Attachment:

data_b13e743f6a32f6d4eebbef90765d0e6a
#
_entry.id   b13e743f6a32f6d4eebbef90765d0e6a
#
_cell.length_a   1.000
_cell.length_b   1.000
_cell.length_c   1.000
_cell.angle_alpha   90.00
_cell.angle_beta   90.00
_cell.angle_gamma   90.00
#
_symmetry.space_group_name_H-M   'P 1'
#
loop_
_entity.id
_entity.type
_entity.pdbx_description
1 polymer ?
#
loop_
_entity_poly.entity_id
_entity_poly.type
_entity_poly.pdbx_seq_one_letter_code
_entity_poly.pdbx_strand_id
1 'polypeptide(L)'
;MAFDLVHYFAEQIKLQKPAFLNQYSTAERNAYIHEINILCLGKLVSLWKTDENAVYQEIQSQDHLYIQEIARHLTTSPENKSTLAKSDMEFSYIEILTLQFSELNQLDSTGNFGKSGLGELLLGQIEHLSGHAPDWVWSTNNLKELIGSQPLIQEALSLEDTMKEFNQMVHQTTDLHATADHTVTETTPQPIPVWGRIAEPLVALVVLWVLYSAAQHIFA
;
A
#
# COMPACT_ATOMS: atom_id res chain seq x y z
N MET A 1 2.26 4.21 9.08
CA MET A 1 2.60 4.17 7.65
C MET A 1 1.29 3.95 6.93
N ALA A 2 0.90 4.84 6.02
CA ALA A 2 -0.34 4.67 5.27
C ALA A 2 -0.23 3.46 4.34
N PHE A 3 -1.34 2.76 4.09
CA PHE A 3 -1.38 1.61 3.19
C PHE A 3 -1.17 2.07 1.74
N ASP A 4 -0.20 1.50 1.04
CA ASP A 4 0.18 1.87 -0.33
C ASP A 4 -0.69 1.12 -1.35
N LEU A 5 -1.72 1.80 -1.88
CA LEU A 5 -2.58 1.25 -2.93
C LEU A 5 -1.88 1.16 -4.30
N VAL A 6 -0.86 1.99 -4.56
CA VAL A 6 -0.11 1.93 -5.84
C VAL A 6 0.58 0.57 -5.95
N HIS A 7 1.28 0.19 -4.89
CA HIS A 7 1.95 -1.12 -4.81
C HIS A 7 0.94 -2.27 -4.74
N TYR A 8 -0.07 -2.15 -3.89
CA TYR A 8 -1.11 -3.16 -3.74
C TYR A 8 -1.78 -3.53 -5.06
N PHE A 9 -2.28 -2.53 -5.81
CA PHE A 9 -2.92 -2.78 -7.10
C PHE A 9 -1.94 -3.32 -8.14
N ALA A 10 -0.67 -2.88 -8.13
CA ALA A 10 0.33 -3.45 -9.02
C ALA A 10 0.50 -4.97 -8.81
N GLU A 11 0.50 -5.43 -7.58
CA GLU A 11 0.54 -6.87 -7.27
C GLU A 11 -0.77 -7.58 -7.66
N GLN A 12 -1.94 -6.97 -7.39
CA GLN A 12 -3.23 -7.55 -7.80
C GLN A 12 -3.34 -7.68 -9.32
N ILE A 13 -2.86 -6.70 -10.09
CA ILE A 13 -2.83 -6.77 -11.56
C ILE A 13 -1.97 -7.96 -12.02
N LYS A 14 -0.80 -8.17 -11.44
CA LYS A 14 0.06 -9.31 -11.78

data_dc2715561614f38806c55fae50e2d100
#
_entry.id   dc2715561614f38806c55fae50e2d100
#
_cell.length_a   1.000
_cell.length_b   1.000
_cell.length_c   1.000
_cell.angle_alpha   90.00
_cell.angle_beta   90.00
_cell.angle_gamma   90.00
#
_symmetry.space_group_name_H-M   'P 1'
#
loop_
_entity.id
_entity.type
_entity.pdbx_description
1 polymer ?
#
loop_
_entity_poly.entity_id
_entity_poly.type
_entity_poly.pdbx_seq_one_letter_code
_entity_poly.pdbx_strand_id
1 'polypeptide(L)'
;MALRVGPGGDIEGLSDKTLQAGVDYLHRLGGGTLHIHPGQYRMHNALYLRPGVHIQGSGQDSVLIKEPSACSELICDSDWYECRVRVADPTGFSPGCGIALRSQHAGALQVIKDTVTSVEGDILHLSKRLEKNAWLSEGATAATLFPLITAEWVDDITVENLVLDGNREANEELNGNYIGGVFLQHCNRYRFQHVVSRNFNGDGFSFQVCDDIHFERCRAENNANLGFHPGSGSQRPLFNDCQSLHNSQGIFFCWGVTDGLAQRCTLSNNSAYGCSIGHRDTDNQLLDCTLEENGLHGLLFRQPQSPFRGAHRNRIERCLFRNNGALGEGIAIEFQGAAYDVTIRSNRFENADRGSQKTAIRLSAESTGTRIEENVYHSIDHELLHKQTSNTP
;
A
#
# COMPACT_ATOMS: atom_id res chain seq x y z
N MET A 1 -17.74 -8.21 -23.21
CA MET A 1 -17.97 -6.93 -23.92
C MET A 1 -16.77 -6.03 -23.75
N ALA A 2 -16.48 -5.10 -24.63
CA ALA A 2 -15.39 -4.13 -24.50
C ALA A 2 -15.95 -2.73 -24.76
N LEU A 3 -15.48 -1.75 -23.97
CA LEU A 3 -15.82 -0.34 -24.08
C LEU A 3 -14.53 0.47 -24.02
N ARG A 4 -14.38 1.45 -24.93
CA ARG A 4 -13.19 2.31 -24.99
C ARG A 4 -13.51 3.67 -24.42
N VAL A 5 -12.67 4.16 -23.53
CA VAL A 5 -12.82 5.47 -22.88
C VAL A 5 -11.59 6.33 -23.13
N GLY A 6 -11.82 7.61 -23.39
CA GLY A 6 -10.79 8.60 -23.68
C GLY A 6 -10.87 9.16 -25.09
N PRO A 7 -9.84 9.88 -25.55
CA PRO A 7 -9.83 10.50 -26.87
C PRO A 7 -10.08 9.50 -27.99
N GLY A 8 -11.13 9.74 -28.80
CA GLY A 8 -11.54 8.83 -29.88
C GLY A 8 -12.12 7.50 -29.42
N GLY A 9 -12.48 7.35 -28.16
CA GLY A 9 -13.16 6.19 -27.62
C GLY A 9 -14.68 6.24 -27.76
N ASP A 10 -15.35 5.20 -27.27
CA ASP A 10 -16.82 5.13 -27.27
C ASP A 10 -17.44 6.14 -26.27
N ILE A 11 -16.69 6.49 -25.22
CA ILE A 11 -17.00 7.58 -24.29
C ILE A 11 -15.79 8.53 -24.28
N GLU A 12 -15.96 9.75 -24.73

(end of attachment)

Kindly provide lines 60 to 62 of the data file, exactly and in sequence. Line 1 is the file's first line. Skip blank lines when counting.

C ALA A 10 0.50 -4.97 -8.81
N GLU A 11 0.50 -5.43 -7.58
CA GLU A 11 0.54 -6.87 -7.27